Two years to the day after the I-35W bridge collapse, pieces of twisted metal from the first bridge are visible in Bohemian flats.
David Joles, Star Tribune
On the 2nd anniversary of the I-35W bridge collapse, at 6:05 p.m. Minneapolis neighbors Alison Howland, left, and Nancy Hovanes, stand on the Stone Arch Bridge and look towards the new I-35W bridge.
David Joles, Star Tribune
Two years after the bridge fell, let's resist urge to just 'move on'
- Article by: GAIL ROSENBLUM
- Star Tribune
- August 1, 2009 - 10:03 PM
Alison Howland and Nancy Hovanes leaned forward on the railing of the Stone Arch Bridge at just past 6 p.m. Saturday and studied the new Interstate 35W bridge. They came, Howland said, "to honor the people who were affected by this major event in Minneapolis history."
Until another family walked up a few minutes later, the women who witnessed from their nearby condominiums the Aug. 1, 2007, bridge collapse that killed 13 people, were the only ones.
"Tragedy affects people differently," Howland surmised.
Hovanes had a different take. "Americans disassociate themselves from pain so quickly."
Paula Coulter and her family had planned a small, informal gathering to mark the anniversary, probably with her two sisters. Coulter, her husband, Brad, and their daughters, Brianna and Brandi, were headed to dinner with her sisters on Aug. 1 two years ago when their minivan flipped in midair and crashed upside-down in the bridge wreckage.
"We'll probably be in the area [of the bridge collapse]," she said Friday. They were considering taking their first drive over the new bridge, too.
As tough as that sounds, Friday may have been tougher. Coulter was at her doctor's office -- a place she visits so often her doctor joked she deserved an honorary medical degree. Still plagued by pain, she was getting a CAT scan to determine the source. Now that the two-year mark has passed, Coulter is forced to face a tough truth. "I've learned that your body will work on its natural recovery within two years," said Coulter, a former runner. "While I will certainly not stop working on what I have to do, it's not going to get much better."
She knows there are people she can still call on for support, but it's harder to reach out now. People, she understands, need to move on.
That's likely why Gov. Pawlenty and Minneapolis Mayor R.T. Rybak kept Saturday's remembrance low-key. So low-key, in fact, that it was hard to find clues that it was a different sort of day at all.
Excuse me, I asked two women carrying beautiful bouquets of flowers near the Stone Arch Bridge. Are you heading toward the site? No, they said. Just going back to their car after shopping at an outdoor market. "There was a wine-tasting, too," one of them noted happily.
I understand the need to move forward. I just think we tend to force it unnaturally.
My introduction to grief came when my mother became a widow 20 years ago. The first year was hell, she told me. The second year was worse. That's when people begin to pull away. It's when the numbness subsides and reality comes into sharp focus.
Sometimes, that's when people need us more than ever.
"Everyone on that bridge that day left a part of themselves there," said Margaret McAbee, executive director of Survivor Resources (www.survivorresources.org) a Twin Cities-based nonprofit that serves families facing homicides, suicides and accidental deaths. "They've all become someone different because of that experience."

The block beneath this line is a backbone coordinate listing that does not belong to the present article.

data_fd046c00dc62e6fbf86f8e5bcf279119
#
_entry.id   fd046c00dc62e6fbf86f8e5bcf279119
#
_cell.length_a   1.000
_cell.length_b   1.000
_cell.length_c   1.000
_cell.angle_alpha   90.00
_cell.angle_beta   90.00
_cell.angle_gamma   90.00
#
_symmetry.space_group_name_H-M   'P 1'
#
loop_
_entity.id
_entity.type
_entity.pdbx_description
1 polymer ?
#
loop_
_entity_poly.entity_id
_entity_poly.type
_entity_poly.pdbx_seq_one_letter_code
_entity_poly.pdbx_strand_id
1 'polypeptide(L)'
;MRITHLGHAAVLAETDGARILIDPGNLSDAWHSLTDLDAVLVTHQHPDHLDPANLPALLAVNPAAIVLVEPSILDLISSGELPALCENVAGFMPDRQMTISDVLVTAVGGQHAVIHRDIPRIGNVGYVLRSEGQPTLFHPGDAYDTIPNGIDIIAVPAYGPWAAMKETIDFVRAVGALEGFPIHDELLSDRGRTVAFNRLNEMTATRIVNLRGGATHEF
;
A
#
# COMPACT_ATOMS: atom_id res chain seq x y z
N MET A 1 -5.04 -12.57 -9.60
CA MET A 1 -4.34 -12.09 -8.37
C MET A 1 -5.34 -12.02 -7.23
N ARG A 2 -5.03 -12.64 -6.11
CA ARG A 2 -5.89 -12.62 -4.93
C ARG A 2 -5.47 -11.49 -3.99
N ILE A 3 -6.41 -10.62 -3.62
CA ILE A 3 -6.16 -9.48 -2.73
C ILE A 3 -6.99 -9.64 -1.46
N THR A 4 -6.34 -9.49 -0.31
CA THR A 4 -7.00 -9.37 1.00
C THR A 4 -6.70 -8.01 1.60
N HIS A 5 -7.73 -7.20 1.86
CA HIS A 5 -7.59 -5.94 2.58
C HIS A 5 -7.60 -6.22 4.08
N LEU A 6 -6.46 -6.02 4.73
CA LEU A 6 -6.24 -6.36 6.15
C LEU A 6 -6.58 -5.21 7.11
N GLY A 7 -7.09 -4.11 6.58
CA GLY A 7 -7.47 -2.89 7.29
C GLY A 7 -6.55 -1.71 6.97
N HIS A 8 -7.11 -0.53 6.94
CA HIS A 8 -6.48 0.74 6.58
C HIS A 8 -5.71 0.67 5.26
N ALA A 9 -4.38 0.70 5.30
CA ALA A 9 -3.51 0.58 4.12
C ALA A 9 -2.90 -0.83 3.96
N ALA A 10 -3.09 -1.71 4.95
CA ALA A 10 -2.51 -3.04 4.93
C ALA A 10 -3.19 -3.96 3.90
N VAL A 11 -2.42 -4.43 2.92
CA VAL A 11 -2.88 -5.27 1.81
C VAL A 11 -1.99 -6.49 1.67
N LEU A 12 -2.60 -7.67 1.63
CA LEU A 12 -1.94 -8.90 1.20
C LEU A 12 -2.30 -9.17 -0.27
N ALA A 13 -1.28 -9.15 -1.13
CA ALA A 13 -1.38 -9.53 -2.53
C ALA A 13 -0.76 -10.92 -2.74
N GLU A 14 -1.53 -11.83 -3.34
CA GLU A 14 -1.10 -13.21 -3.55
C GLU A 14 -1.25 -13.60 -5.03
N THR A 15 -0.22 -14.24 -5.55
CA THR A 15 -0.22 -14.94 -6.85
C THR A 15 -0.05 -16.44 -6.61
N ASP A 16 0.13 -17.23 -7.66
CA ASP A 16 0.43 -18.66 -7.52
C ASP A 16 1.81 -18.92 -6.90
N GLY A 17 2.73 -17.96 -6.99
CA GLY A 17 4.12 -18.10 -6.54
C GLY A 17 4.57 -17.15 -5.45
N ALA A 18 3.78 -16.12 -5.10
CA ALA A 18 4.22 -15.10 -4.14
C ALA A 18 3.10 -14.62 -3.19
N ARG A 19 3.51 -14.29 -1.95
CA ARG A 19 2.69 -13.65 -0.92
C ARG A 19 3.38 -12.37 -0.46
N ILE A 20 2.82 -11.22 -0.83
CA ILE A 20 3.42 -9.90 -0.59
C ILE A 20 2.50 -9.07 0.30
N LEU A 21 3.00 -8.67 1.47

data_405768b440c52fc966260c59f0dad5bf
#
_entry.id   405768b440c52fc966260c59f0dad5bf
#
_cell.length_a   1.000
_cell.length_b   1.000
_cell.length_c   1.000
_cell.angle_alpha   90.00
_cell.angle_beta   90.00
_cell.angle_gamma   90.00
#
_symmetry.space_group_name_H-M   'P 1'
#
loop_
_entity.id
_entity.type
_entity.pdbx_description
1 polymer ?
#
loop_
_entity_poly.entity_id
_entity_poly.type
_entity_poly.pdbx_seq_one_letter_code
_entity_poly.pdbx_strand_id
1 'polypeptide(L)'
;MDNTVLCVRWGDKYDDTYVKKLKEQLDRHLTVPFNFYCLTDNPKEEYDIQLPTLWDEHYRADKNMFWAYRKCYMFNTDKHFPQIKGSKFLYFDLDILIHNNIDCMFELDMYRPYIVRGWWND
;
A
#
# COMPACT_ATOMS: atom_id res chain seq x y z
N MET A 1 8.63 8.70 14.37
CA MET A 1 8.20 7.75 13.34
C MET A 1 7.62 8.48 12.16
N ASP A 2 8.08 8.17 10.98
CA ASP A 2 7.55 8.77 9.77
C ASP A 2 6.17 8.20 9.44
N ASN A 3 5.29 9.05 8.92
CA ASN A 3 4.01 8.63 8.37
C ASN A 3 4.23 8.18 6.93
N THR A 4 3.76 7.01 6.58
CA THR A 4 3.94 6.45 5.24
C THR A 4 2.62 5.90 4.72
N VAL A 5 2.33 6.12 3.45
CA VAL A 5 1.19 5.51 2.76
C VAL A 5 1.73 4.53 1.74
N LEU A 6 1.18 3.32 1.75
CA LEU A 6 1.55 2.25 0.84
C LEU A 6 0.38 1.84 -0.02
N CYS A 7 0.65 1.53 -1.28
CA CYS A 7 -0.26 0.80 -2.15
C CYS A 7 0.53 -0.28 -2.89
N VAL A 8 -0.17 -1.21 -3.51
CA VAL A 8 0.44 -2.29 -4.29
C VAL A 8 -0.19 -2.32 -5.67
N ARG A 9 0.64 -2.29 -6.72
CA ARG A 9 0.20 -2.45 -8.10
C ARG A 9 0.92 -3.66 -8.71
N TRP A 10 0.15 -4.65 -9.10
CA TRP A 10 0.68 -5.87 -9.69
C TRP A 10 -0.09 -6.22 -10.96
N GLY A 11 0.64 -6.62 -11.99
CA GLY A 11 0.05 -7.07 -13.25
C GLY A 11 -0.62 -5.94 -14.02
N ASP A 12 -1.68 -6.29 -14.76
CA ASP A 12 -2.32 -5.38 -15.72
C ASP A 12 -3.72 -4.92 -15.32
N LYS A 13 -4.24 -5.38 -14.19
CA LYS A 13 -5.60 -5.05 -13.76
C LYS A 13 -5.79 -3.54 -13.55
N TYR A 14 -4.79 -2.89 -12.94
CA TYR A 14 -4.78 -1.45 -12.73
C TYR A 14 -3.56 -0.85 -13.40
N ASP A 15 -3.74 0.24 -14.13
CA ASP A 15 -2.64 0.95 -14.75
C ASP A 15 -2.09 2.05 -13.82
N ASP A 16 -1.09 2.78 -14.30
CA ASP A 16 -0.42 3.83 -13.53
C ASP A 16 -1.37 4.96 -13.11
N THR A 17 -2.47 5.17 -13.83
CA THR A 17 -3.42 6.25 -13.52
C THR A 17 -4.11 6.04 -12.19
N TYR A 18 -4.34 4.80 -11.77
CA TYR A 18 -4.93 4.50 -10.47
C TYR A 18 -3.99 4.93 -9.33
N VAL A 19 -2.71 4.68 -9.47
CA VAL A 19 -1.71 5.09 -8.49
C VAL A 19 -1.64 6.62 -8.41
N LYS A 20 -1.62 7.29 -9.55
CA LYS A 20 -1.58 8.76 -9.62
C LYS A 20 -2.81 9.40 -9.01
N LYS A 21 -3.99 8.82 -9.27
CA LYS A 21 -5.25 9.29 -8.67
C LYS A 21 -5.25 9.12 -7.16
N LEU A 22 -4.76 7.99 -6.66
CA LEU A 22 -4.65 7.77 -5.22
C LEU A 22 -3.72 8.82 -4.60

She still sees some bridge survivors a few times a month. Many are young people who feel safe enough to verbalize feelings that are both understandable and heart-breaking.
"I've heard some say they wish they could trade places with those who didn't make it, because the pain is so much. It's the kind of pain that doesn't leave you alone."
They know they're lucky, really, she adds, "but it's interesting that some of the injured kind of wished they'd be taken. They have very, very severe injuries, much more than the average person recognizes."
So when some in our community suggest that it's time to "move on," that the wreckage of a failed bridge strewn across Bohemian Flats parkland, for example, is an "eyesore" for those who travel across the river, I say wait. I say it's OK, important even, that we continue to be reminded.
What more powerful memorial could we build than that which already exists? Twisted steel debris is a mighty metaphor, not just for those our community lost, but for the 30 victims McAbee counts whose backs were broken, unlikely to ever heal completely.
For them, we can feel uneasy a bit longer.
It's fine to shift the annual observance to private gatherings as the years pass. That means, though, that those of us who were not on the bridge that day must work harder to find and reach out to those who were. Every year for a long, long time. There is magnificence in the human capacity to heal. But it's not a race.
Coulter's ninth surgery is scheduled for later this month. Her 10th will follow soon after. She's so proud of her girls, both of whom worked all summer and will return to school in the fall. Brad is working, too. Most days, she said, they live "as though now we have this hurdle."
She's coming to grips with the fact that it's a hurdle she may never fully clear. "And that," she said, "is a hard thing to accept."
Gail Rosenblum • 612-673-7350 • firstname.lastname@example.org
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